In April, the willows that fringe the approach to the reserve regularly harbour migrants and careful scrutiny of roadside wires might reward us with our first sightings of the immaculate Scissor-tailed Flycatcher, a lemon-chested Eastern Meadowlark or perhaps a roosting Common Nighthawk. American Alligators are another common sight at Anahuac, basking in the warm spring sunshine beside the trail, sometimes with their massive jaws open wide!

By basing ourselves at Winnie for the duration of our stay near the coast, we shall also be within easy range of the wonderful migrant traps that lie to the east, just across the water in the neighbouring state of Louisiana.

We plan to take in Sabine Woods, Sea Rim State Park and Texas Point National Wildlife Refuge, where chunky Seaside Sparrows nest in the saltmarshes, Soras ‘whinny’ and Ospreys calmly watch us pass from roadside telegraph poles. In April, the coastal groves here have a habit of turning up species whose main migration routes lie to the east of Texas and, with luck, we could add a stunning Cape May Warbler or perhaps the cracking Black-throated Blue to our burgeoning list of North American warblers which could well run to 30 species by the end of this super tour! Five nights Winnie

Day 8

We have time to enjoy a final morning’s birding at a favoured spot on the coast.

In the afternoon, we make the easy return to Houston for farewells to Chris and check-in for our overnight flight back to the UK.

Day 9

Morning arrival in the UK, where our spring birdwatching tour to Texas concludes.

Green Heron Texas Paul Daunter.jpg
Common in wetland areas, a smart Green Heron concentrates on its prey item © tour participant Paul Daunter

Our April birdwatching tour to Texas focuses on the spectacle of spring bird migration around famous High Island, on the Gulf of Mexico coast.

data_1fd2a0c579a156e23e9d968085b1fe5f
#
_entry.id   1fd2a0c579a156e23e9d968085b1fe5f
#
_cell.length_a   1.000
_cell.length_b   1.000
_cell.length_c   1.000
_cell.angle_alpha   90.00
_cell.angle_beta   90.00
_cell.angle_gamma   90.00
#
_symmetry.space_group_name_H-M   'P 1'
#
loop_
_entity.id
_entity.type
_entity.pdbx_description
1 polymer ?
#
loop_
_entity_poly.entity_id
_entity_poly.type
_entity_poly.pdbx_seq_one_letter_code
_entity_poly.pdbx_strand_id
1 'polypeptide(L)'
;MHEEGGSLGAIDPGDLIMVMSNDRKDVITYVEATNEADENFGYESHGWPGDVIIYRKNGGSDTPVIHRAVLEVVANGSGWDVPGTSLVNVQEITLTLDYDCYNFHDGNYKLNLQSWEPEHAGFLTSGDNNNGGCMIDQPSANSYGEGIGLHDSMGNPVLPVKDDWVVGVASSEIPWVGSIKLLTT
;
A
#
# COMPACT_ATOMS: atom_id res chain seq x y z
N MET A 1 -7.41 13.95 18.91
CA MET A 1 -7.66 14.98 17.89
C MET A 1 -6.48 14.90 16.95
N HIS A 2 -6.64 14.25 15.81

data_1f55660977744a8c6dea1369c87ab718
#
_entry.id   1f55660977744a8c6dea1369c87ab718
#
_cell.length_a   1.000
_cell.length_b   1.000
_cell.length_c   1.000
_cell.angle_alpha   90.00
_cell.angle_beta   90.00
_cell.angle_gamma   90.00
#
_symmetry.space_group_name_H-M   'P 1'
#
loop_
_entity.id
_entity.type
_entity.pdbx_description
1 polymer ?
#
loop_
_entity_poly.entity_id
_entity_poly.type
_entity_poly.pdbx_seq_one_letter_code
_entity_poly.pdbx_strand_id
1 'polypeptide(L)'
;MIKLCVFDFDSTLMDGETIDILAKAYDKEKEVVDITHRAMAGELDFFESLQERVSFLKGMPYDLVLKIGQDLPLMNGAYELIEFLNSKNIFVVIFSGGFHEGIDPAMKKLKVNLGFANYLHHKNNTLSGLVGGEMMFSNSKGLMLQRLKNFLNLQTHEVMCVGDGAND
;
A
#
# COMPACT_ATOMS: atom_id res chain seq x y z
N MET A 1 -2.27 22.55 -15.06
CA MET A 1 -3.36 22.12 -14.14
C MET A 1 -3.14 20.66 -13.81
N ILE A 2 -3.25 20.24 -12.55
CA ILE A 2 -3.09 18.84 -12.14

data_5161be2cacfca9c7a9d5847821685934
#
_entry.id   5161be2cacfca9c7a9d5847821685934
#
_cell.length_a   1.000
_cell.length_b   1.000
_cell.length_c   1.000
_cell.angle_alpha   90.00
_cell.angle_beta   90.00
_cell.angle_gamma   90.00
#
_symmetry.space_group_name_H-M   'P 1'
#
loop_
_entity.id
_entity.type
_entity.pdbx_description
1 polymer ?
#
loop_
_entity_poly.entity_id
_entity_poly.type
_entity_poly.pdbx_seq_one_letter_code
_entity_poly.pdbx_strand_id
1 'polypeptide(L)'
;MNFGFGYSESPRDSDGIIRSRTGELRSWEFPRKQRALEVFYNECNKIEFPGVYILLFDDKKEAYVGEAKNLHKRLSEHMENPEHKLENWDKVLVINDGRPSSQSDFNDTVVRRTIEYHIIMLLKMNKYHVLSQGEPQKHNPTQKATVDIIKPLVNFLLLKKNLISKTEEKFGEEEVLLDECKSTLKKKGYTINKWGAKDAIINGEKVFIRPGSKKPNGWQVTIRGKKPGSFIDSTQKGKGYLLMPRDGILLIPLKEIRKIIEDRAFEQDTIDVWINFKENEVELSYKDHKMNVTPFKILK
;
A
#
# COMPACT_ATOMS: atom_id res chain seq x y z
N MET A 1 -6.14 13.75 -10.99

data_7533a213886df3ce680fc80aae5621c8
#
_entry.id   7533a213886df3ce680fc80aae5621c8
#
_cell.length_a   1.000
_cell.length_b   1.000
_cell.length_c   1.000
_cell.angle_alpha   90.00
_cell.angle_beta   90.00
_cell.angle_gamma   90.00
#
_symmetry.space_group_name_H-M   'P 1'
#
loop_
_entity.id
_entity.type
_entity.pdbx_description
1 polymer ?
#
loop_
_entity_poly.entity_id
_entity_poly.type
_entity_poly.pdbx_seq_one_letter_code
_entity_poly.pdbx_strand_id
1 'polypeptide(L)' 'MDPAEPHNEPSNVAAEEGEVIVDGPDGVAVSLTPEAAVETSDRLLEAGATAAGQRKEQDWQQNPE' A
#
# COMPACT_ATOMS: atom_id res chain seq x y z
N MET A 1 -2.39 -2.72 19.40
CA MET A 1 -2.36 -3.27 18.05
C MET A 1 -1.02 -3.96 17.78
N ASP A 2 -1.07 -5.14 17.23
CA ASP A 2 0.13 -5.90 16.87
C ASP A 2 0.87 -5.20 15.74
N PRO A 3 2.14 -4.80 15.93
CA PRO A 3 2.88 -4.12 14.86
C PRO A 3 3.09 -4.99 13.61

Prepare to be bedazzled and bewitched by a whole rainbow of North American warblers and other migrants including up to 30 species of wader and almost all looking fantastic in their breeding plumage. That's not all, however, as our Texas bird tour begins with a foray into the forests north of Houston, a wonderful spot to find the endangered Red-cockaded Woodpecker, the localised Brown-headed Nuthatch, Eastern Bluebird and Yellow-breasted Chat.

Expect to see in the region of 200 species on this Texas birding holiday!

In April, the weather at Houston and along the Texas Gulf Coast is generally warm, sunny and dry, with average daily temperatures of between 16-28°C (60-82F). There is a chance of unsettled weather with showers and overcast conditions as weather fronts move through but these, of course, bring the migrants!

Good photo opportunities for birds and other wildlife on this trip.

180-215 species

Seven nights accommodation in Texas at comfortable US-style hotels of good North American standard. All rooms have private facilities.

We begin with two nights in Houston followed by five nights in Winnie, giving easy access to key sites east and west along the Gulf Coast.

All main meals are included in our tour price, commencing with dinner in Texas on Day 1 and concluding with lunch there on Day 8.

Food is good, varied and plentiful. Breakfasts are usually buffet-style at the hotels. Lunches will usually be picnics though we sometimes visit a local restaurant or diner. As is the norm in the USA, evening meals will often be taken at a local restaurant since many North American hotels lack their own in-house restaurant facilities.

Our tour price also includes the expected 15-20% gratuities for all meals in North America.

Easy. Short walks over flat terrain. Comfortable walking shoes should suffice, with a pair of old trainers, sandals or ‘flip-flops’ suitable for beach birding.


Despite the end of many pandemic restrictions, it is still proving extremely difficult to predict future flight prices and schedules. As a result, we have taken the decision to continue to price our holidays as excluding international flights.

To keep the process as simple as possible, we are working very closely with a dedicated agent at Travel Counsellors, Sacha Barbato, who is essentially now our “in house” flight consultant.

Sacha will be able to advise you which flights we are recommending for each holiday, and he will be able to book these for you.

This will also sometimes give you the option to travel from a regional airport if you prefer.


By air-conditioned minibus.

Little Blue Heron Texas Paul Daunter.jpg
The Little Blue Heron is actually an attractive shade of powdery indigo-blue © tour participant Paul Daunter

Tour Gallery

View a gallery of images for this tour below, click on an image to view as full size with caption